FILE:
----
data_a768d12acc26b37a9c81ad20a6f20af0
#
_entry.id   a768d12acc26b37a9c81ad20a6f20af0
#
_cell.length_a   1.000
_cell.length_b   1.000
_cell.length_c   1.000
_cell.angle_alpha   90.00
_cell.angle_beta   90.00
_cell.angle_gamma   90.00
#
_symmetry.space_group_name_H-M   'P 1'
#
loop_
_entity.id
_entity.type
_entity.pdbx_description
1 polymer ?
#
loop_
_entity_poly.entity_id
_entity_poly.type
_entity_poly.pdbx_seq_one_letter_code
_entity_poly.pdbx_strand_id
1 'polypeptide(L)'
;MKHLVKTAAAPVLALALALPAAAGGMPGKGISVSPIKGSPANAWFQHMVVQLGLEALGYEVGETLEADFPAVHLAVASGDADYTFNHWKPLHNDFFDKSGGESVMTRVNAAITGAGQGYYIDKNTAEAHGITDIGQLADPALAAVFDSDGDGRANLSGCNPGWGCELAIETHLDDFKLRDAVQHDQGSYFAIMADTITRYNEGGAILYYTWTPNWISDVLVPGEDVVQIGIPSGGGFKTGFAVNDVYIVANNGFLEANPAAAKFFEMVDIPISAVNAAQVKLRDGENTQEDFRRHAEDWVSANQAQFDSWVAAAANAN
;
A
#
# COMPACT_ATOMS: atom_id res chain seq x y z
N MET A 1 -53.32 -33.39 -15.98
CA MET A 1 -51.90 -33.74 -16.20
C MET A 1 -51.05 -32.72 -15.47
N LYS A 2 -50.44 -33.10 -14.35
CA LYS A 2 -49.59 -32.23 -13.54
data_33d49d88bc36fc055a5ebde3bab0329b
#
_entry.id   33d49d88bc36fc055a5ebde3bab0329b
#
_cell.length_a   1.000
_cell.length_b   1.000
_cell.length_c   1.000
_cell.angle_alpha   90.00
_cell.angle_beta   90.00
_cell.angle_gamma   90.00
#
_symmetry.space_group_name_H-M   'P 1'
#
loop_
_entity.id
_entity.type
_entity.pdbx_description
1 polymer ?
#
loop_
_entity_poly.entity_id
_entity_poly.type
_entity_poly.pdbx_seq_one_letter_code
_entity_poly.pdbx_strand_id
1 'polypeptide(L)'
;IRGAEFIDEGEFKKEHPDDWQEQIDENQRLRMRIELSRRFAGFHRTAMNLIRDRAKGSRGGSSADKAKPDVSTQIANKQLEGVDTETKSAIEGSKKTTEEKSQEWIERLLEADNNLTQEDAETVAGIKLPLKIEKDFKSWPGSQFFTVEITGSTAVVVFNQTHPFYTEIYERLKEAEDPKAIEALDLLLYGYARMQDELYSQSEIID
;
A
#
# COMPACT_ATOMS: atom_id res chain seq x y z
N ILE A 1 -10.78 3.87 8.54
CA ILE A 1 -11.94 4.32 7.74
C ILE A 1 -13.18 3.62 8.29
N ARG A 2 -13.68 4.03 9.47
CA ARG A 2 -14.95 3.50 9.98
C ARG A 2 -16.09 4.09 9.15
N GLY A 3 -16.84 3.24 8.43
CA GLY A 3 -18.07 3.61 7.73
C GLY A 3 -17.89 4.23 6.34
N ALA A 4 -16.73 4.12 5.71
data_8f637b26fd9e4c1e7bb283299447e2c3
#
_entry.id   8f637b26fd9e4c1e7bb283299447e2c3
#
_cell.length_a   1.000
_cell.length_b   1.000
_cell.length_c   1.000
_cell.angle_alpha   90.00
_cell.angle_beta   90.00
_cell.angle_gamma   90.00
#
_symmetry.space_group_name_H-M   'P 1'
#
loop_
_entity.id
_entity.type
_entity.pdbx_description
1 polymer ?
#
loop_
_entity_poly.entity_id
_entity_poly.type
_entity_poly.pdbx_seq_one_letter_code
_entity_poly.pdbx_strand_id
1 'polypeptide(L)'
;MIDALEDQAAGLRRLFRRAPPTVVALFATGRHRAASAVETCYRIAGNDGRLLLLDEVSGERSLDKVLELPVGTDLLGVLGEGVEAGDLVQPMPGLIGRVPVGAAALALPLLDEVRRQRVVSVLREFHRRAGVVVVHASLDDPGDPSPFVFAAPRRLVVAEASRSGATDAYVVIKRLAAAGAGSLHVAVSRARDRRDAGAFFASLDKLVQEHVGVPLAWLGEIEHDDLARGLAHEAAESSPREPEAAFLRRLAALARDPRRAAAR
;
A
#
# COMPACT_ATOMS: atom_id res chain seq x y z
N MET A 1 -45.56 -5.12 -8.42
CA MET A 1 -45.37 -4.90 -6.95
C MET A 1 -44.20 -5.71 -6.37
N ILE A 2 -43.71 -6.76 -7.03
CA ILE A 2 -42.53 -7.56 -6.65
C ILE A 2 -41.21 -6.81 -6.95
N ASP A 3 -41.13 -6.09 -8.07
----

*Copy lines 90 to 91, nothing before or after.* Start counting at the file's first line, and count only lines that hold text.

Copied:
_entity.id
_entity.type